Shut Down the Comments

China internet regulator to crack down on online comments
In a statement late on Tuesday, the Cyberspace Administration of China said the crackdown on comments sections was aimed at tackling "outstanding problems".

Deputy head of the administration, Ren Xianliang, was quoted as saying in a statement that they wanted to carry out a large-scale "cleanse" of the comments sections and make it easier for people to report illegal or harmful content.

"Proactively foster a healthy, positive Internet culture, and let cultured comment, rational posts and well-intentioned responses become the order of the day online," Ren said.

Online media must make sure their stories are not simply "click-bait" and that they fulfill their responsibilities to society and make sure they properly control online comments to "allow the internet to better benefit the people", Ren added.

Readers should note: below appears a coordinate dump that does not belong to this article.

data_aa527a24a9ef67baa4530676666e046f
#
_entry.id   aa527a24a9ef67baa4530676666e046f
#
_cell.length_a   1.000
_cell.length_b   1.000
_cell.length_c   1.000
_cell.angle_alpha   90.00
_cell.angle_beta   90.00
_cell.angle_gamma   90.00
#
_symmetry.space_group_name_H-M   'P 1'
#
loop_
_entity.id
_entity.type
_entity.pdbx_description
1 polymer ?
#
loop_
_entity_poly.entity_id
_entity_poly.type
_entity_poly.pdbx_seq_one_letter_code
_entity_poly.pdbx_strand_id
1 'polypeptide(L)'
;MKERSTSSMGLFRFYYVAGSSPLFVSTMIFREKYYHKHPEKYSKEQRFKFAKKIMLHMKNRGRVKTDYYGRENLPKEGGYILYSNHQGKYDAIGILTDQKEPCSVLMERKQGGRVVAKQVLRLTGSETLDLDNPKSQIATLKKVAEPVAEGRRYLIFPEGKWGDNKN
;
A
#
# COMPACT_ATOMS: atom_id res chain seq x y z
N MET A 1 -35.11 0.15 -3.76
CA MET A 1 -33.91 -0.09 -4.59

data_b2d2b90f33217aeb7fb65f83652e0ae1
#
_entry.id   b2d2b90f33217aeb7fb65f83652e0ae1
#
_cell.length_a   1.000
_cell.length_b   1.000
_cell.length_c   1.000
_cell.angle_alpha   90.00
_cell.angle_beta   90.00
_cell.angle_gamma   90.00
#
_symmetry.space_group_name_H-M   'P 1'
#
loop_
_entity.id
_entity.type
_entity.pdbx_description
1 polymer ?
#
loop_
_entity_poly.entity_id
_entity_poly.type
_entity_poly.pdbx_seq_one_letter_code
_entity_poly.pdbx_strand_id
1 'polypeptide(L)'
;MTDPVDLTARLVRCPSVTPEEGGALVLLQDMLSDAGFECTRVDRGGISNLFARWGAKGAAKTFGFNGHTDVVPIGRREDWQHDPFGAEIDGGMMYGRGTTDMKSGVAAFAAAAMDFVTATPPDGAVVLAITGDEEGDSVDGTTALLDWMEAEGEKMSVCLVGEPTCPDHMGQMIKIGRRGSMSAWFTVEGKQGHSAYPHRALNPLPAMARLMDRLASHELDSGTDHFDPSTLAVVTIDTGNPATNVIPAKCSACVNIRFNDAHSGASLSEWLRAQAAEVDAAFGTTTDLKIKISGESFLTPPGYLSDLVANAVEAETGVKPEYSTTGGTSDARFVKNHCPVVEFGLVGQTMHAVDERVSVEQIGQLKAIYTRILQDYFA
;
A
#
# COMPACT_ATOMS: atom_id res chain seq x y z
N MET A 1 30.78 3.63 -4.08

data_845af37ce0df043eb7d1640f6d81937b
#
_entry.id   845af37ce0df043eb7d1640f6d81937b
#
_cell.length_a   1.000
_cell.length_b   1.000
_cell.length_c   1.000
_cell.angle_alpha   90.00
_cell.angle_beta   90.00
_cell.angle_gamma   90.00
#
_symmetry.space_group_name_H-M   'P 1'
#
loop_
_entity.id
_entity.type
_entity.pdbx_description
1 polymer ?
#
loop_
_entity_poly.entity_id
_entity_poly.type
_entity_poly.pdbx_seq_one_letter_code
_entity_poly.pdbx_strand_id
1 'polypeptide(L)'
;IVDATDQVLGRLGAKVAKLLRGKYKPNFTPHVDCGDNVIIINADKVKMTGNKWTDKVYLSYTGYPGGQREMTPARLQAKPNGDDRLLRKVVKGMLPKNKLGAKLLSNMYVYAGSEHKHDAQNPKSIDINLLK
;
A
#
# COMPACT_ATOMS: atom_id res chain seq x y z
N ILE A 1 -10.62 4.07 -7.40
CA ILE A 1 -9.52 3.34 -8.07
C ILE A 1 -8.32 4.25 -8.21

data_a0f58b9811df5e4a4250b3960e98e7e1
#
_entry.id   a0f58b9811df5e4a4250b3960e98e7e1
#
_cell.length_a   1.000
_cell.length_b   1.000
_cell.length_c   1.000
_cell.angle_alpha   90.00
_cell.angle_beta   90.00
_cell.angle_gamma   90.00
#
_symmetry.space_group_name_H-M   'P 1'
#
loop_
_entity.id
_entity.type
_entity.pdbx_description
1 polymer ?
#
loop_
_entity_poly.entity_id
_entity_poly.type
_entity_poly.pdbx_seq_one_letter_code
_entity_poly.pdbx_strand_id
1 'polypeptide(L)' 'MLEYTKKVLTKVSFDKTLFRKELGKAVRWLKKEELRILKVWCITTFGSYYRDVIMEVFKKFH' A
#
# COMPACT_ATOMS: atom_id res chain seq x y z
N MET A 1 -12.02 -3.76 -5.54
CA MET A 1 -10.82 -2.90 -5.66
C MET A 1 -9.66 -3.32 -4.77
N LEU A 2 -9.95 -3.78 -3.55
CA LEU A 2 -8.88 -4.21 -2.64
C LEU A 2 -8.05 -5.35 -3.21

Zuckerberg on refugee crisis: 'Hate speech has no place on Facebook'
“Hate speech has no place on Facebook and in our community,” he said. “Until recently in Germany I don’t think we were doing a good enough job, and I think we will continue needing to do a better and better job.”

Zuckerberg pointed to efforts including funding a team to work with police to combat hate speech on Facebook. He said that learning more about German law has led the company to expand its view of “protected groups” there, and “to now include hate speech against migrants as an important part of what we just now have no tolerance for.”

“There’s still work to do,” he said. “We want to do that, but I think we hear the message loud and clear and we’re committed to doing better.”
What is illegal and harmful content on China's Internet? Aside from porn and criminal activity, it is criticism of the ruling regime. What is anti-migrant hate speech? Criticism of the policy on migrants. Thanks to the market and social pressure, Angel Merkel has as much control over Mark Zuckerburg as Xi Jinping has over Ren Xianliang.

No comments:

Post a Comment